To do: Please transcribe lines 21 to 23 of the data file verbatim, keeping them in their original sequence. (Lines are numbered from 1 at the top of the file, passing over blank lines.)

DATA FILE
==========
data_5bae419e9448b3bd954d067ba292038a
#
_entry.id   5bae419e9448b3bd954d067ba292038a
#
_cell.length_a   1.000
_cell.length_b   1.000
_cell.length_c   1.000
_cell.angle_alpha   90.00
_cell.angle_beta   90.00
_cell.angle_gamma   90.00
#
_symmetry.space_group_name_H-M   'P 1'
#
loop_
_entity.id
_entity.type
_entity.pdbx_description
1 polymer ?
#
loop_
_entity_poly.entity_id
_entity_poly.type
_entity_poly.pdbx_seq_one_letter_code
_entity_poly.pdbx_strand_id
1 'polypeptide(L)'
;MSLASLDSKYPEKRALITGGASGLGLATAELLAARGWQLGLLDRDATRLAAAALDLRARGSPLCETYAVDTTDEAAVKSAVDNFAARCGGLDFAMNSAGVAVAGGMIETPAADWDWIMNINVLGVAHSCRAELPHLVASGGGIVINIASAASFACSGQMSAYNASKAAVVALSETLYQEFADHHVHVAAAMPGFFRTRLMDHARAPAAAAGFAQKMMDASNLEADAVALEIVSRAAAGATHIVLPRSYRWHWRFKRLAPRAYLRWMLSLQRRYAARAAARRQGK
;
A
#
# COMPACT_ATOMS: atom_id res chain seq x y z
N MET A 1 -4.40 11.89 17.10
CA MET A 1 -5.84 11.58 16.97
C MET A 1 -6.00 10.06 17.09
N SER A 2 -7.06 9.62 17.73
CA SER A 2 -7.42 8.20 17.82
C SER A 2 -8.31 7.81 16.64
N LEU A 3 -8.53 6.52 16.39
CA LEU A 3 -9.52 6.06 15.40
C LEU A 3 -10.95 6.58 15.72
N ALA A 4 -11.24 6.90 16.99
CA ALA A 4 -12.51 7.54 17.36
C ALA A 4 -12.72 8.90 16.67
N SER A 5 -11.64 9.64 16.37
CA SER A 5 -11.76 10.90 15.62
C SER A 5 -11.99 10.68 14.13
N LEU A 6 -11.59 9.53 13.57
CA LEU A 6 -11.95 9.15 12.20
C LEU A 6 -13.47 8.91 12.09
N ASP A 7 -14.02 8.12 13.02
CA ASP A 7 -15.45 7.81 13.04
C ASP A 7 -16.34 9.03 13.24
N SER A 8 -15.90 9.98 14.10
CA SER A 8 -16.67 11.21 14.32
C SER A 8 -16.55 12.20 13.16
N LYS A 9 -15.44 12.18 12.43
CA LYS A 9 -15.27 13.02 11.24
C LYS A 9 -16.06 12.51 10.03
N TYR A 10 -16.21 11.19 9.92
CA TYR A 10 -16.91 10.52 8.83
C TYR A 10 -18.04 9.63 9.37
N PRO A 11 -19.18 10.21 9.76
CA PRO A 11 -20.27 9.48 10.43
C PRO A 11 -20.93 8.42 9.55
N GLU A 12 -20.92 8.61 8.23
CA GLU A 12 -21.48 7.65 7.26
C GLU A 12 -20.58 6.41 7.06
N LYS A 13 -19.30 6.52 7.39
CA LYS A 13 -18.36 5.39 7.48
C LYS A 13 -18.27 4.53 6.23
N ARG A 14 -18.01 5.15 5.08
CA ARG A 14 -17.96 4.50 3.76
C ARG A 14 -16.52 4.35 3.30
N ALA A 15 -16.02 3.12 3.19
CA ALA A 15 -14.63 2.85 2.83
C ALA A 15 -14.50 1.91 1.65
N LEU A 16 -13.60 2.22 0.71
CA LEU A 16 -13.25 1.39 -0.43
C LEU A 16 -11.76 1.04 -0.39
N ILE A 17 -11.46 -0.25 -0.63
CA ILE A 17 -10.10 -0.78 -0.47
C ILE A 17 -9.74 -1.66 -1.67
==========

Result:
_entity_poly.entity_id
_entity_poly.type
_entity_poly.pdbx_seq_one_letter_code